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Researchers revealed PIF complex formation and intracellular transport
Update time: 2019-02-26
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Baculoviruses are rod-shaped, large dsDNA viruses that infect insects from the families Lepidoptera, Hymenoptera, and Diptera. Entry of baculovirus in host insects is mediated by a per os infectivity factor (PIF) complex on the envelope of occlusion-derived virus.

The mechanism of PIF complex assembly is still largely unknown. Knowledge of the composition and structure of the PIF complex is fundamental to understanding its mode of action.

In a present study, the research group led by Prof. HU Zhihong from Wuhan Institute of Virology of the Chinese Academy of Sciences provided a complete list of proteins (nine) in the PIF complex.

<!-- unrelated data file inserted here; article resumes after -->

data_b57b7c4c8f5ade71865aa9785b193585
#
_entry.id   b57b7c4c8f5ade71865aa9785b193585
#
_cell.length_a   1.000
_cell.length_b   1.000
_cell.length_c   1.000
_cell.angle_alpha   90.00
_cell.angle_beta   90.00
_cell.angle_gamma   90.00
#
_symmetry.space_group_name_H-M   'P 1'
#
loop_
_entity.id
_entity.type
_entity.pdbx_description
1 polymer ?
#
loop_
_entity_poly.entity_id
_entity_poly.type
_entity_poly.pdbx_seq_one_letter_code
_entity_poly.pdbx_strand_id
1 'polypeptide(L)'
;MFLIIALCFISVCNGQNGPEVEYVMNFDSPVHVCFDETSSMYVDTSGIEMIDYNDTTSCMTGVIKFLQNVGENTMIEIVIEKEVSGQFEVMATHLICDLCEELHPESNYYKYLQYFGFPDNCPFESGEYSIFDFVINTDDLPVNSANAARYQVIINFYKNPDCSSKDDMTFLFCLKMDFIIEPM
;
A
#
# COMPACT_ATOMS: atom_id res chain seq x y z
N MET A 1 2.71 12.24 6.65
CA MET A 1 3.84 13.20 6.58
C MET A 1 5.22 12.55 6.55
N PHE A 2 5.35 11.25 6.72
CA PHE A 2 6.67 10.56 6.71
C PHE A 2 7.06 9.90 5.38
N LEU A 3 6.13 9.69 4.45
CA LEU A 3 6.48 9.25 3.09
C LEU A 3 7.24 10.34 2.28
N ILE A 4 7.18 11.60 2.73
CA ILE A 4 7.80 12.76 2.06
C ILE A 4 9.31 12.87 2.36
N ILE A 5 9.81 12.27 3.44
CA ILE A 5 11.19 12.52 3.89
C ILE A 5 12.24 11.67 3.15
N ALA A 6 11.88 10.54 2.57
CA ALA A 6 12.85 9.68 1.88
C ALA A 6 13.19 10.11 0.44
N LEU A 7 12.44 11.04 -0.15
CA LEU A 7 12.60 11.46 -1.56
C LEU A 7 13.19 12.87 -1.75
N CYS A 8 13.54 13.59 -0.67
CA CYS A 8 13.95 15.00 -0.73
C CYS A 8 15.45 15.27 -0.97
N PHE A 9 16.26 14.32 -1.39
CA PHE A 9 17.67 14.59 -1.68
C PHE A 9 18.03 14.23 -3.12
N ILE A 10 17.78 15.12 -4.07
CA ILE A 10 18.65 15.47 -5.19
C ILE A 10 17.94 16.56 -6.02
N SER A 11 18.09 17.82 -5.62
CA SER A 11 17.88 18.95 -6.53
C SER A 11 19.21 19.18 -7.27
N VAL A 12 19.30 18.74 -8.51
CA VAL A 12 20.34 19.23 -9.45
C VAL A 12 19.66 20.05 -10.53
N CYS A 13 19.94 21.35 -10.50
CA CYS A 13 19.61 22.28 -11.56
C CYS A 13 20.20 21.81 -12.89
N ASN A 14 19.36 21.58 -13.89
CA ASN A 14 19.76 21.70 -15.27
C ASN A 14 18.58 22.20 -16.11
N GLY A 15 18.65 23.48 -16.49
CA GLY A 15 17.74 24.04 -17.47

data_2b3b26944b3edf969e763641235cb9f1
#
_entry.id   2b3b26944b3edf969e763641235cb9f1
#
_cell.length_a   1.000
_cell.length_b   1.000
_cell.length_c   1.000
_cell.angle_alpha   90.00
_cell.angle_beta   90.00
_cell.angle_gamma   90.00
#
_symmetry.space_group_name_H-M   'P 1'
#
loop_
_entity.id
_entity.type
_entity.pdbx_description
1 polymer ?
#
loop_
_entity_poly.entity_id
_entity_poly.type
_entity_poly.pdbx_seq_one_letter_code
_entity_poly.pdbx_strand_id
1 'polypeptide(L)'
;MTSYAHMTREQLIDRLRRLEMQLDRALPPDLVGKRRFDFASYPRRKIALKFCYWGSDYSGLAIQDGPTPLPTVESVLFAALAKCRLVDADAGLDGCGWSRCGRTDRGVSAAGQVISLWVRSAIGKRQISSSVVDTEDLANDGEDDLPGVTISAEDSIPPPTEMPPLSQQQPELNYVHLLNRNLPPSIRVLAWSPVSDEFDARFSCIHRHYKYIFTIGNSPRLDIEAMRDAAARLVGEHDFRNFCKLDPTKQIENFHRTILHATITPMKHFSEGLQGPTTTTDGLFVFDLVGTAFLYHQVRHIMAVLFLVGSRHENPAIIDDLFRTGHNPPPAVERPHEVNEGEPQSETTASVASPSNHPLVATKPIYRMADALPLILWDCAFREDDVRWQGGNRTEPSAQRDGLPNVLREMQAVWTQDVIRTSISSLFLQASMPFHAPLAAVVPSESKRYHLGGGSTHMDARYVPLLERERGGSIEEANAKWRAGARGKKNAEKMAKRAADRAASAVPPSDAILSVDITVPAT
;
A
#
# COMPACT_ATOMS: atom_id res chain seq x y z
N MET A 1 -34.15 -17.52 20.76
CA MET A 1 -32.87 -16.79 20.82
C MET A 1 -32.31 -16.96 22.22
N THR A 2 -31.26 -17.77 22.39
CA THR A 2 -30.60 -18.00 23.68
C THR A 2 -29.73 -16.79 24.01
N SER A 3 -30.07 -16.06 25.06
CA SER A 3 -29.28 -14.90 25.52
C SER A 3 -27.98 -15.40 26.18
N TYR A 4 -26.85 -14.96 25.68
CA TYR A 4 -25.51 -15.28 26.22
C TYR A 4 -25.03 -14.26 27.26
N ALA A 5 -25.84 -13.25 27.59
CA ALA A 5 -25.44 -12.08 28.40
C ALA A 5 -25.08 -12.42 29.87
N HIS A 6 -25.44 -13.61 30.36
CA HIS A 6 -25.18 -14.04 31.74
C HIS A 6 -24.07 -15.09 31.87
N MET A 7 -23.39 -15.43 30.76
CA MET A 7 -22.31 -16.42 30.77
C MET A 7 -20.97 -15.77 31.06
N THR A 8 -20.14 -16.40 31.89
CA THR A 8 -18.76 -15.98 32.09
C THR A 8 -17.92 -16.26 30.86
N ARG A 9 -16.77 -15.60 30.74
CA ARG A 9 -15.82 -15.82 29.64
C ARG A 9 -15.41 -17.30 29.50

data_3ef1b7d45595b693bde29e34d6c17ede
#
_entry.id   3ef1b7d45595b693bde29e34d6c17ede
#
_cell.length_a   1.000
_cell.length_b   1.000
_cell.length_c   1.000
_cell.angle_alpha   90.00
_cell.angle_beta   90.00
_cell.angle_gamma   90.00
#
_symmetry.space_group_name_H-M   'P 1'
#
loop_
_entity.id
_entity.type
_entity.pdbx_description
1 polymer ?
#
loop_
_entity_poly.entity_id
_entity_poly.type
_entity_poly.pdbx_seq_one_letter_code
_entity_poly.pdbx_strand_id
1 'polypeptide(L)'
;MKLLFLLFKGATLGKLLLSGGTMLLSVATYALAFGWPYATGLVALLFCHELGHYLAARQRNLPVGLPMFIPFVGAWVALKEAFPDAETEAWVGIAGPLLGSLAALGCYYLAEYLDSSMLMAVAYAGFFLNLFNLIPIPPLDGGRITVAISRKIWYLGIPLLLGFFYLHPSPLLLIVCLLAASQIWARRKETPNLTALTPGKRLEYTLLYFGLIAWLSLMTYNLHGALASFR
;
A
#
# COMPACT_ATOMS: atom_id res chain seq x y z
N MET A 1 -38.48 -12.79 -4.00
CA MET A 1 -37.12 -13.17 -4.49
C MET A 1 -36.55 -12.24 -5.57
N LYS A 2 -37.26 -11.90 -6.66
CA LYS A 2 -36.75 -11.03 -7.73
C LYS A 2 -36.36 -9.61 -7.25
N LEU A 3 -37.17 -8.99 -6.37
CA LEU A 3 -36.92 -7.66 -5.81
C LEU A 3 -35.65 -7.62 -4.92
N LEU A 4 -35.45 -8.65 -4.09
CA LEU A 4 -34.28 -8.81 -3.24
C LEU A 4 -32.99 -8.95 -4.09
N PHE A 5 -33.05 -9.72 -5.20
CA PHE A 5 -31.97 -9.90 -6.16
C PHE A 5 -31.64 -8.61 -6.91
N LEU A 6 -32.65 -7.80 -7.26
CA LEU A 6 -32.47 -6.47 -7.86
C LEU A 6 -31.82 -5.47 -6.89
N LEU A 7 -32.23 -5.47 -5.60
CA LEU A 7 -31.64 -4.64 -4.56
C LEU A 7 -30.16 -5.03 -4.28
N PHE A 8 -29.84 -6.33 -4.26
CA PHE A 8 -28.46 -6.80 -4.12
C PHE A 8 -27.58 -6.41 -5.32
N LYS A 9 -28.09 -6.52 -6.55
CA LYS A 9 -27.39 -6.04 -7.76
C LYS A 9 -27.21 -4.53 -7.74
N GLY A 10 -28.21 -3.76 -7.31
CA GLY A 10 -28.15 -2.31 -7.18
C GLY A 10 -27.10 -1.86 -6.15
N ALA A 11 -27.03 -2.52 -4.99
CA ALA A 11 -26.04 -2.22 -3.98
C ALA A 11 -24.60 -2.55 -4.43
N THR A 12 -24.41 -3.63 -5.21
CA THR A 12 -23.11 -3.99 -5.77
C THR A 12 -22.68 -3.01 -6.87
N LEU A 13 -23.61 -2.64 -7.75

In this study, the researchers systematically investigated the composition, assembly and function of the baculovirus PIF complex to understand its role in virus entry. Multiple approaches including blue native (BN) PAGE, liquid chromatography-tandem mass spectrometry, and Western blot analysis were used to obtain a complete list of components of the PIF complex.

Different from previous knowledge in the field, they found that the core-complex was revised to ~230 kDa in size and consisting of PIF1-3 but not PIF4. Their results provided a likely complete list of PIF complex components, revised previous understanding of the core-complex, and shed light on the process of complex assembly and intracellular transport.

The results have been published in Journal of Virology entitled "Baculovirus per os Infectivity Factor Complex: Components and Assembly". This will be a landmark paper in the baculovirus field,” the peer reviewer said.

This work was supported by the Key Research Program of Frontier Sciences of the Chinese Academy of Sciences, the Strategic Priority Research Program of the Chinese Academy of Sciences, the National Natural Science Foundation of China and the Virology Key Frontier Science Program of the State Key Laboratory of Virology.



A proposed model of PIF complex formation and intracellular transport. (Image by HU Zhihong)

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